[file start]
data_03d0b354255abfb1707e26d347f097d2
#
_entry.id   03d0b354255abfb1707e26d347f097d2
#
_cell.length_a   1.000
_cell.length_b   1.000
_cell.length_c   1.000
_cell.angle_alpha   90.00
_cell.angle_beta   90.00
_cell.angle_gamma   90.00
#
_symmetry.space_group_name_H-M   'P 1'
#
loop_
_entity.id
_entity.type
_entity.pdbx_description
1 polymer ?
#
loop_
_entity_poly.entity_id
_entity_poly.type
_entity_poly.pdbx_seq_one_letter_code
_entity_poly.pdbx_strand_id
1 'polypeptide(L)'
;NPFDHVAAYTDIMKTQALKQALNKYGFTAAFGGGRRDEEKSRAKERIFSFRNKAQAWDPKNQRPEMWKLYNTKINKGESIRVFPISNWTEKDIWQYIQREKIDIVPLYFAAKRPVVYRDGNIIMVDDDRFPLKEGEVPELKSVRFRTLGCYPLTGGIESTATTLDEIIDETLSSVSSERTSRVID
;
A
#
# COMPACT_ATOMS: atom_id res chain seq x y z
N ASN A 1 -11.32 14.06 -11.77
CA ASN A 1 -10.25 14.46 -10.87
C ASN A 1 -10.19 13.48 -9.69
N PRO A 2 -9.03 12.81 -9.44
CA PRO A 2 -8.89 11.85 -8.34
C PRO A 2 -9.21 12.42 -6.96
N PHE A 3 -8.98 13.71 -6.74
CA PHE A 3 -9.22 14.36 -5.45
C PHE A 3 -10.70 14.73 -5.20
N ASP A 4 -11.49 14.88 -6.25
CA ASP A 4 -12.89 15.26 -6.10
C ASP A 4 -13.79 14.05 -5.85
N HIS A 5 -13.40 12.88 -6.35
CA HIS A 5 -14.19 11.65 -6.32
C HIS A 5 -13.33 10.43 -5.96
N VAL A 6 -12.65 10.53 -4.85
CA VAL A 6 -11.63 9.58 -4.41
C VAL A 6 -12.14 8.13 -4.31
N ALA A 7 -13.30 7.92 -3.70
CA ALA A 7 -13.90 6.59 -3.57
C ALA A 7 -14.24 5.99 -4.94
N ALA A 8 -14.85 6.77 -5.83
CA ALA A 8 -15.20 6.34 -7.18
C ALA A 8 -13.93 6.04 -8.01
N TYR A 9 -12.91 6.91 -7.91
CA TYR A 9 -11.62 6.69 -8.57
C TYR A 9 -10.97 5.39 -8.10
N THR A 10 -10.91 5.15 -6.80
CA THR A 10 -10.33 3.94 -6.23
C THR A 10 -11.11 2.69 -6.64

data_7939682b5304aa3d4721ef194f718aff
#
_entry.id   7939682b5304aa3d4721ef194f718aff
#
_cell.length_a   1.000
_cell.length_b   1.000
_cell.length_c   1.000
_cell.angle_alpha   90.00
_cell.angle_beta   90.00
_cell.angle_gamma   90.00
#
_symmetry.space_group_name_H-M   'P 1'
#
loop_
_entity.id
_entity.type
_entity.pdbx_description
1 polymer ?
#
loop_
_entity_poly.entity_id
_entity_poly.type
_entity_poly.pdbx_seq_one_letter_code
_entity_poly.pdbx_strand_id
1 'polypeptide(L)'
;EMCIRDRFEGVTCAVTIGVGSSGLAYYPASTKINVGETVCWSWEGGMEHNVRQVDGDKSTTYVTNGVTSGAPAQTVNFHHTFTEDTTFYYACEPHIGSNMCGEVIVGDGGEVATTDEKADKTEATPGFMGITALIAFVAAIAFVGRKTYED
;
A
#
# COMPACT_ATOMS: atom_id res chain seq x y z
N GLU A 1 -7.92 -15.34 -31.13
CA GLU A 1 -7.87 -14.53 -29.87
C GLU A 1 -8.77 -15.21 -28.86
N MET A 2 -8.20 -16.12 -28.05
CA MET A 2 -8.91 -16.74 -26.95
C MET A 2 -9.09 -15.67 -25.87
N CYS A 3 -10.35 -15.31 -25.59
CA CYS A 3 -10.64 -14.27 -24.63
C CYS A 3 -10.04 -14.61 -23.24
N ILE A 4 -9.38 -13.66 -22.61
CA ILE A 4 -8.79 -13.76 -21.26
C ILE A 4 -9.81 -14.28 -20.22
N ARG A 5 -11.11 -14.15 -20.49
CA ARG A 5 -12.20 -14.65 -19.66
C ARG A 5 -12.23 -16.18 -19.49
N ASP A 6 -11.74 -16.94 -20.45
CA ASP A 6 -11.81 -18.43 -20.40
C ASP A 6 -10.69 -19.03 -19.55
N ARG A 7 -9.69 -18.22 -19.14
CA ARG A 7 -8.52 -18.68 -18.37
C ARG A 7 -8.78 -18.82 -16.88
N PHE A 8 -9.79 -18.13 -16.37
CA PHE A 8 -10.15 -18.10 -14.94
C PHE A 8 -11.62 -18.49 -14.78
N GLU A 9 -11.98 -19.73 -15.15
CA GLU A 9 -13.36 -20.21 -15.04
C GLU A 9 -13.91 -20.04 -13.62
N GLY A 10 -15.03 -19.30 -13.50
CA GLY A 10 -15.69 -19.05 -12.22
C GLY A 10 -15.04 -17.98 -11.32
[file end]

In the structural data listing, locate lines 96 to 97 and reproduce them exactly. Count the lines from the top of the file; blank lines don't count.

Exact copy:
C MET A 2 -9.09 -15.67 -25.87
N CYS A 3 -10.35 -15.31 -25.59